I use rsync to sync the contents of my local machine with the server, and if you're just deploying to one server, then it's pretty simple (and Capistrano is overkill.). I put the following aliases in
alias eget='rsync -avie ssh email@example.com:sites/example.com/www/ ~/Projects/example/example.com/www/ --exclude .DS_Store --exclude ".git*" --delete-after'
alias edep='rsync -avuie ssh ~/Projects/example/example.com/www/ firstname.lastname@example.org:sites/example.com/www/ --exclude .DS_Store --exclude ".git*" --delay-updates --delete-after'
Then, from the git repo on my local machine. I do:
git commit -am 'commit some changes'
git pull --rebase # pull any new changes from remote (--rebase prevents an unnecessary merge commit.)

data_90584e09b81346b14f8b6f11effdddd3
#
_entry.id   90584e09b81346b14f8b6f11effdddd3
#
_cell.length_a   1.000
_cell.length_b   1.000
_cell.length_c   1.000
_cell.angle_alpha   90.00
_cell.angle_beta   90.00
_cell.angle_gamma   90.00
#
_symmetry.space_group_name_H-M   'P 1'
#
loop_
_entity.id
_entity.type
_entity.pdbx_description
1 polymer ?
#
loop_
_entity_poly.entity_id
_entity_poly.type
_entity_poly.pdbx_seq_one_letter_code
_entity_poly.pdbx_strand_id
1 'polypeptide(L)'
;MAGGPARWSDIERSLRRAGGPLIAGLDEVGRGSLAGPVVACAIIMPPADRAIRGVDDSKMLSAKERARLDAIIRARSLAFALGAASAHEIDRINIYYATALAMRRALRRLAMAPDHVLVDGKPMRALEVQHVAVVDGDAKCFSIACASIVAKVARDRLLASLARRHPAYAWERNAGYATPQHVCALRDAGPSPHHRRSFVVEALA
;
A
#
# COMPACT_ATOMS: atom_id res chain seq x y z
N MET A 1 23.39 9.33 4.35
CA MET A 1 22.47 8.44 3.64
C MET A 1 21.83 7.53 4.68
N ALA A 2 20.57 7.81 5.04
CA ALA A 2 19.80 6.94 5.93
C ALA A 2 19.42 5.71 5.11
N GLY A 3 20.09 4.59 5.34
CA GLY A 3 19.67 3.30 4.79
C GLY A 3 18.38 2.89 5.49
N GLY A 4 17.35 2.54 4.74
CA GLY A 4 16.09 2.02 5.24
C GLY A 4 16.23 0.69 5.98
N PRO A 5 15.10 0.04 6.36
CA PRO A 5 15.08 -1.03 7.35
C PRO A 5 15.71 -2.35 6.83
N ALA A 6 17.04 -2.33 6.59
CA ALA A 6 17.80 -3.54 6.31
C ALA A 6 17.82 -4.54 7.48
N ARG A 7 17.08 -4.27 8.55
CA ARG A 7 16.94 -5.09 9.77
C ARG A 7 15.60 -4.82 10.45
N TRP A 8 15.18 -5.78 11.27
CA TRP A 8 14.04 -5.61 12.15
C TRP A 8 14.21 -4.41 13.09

eget -n # confirm which files I've changed
If it looks fishy, I could do
eget without the -n and then just do a
git diff -w. Then, I could do
git checkout -- path/to/file for the files I want to keep my changes for. Then, I commit the changes that were on the server that I didn't get yet. This would only happen if the files on the server are changing in a different way than from deployments. Otherwise, you know that your local version is always more up to date than the files on the server and so don't have to worry about overwriting things on the server that you don't yet have on your local. Continue...
edep -n # just see what files will be deployed/updated/etc.
edep # looks good. Deploy for real.
Check out the rsync(1) Mac OS X Manual Page for more info.
Another option is to use the Git post-receive hook. But, you'll have to install Git on the server to do that. Also, I recommend putting the
.git directory outside of your public
www directory for security & cleanliness reasons. You can do this with the Git
core.worktree configuration option. For example, from
git init --bare; git config core.worktree ~/sites/example.com/. That makes
~/git/example.com.git like the
.git dir for